The Chester Pageant in 1910 included “Medieval Revels” and giants and other structures were built for this event, the photographs of the giants appear to show that their bodies were based on a cone shape. Image from the Chester Image Bank (external link)
Re-building and Re-Birth
In 1988 I decided to try to build a giant using the technology that was available during the 17th century. The need to pass through the archway into the Abbey Green, which was part of the route in the medieval period, determined how high the male giant could be. The list of materials and payments for work done recorded in the Guild records gave some clues as to how the giants may have been constructed. A blacksmith was paid to make four hoops and the heads were made of pasteboard and trimmed with buckram. I decided that it was reasonable to assume that the shoulders could be based on a coracle frame as there were coracles on the river Dee at the time. Further research –Extracts from The Book of Days A Miscellany of Popular Antiquities 1863.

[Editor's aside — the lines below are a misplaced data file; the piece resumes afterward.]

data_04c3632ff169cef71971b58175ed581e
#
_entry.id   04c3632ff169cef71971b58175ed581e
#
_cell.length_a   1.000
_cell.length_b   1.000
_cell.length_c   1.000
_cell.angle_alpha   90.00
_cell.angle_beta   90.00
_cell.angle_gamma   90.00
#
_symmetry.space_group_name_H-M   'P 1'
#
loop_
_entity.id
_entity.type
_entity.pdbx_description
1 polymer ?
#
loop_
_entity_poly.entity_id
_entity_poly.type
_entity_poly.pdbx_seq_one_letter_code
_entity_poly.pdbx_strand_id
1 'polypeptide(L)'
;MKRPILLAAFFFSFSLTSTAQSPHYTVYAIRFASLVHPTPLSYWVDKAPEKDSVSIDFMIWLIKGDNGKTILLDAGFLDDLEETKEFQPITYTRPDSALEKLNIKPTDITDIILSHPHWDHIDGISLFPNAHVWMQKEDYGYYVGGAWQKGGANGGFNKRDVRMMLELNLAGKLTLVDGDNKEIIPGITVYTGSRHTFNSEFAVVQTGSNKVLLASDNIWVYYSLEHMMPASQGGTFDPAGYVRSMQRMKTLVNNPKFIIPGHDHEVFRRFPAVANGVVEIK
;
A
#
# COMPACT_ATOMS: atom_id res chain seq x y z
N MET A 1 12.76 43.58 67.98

This first giant was taken for a walk through the streets of Chester at midsummer 1989. A second giant was made at Lache Junior School, a unicorn at Lache Adventure Playground and a Dragon at NACRO New Careers Training in 1990. The parade at midsummer that year was the first for over 300 years.
The following year another female giant was made at Lache Junior School, this had an Elizabethan shape with a narrow waist, and was included in the parade that year but it proved to be weak in the middle and a new cone shaped body was made in time for the next year.
In 1992 Lache Adventure Playground rebuilt the unicorn which was damaged and Blacon Adventure Playground built an elephant and castle. The first giant appeared at the Edinburgh Fringe Festival at this time.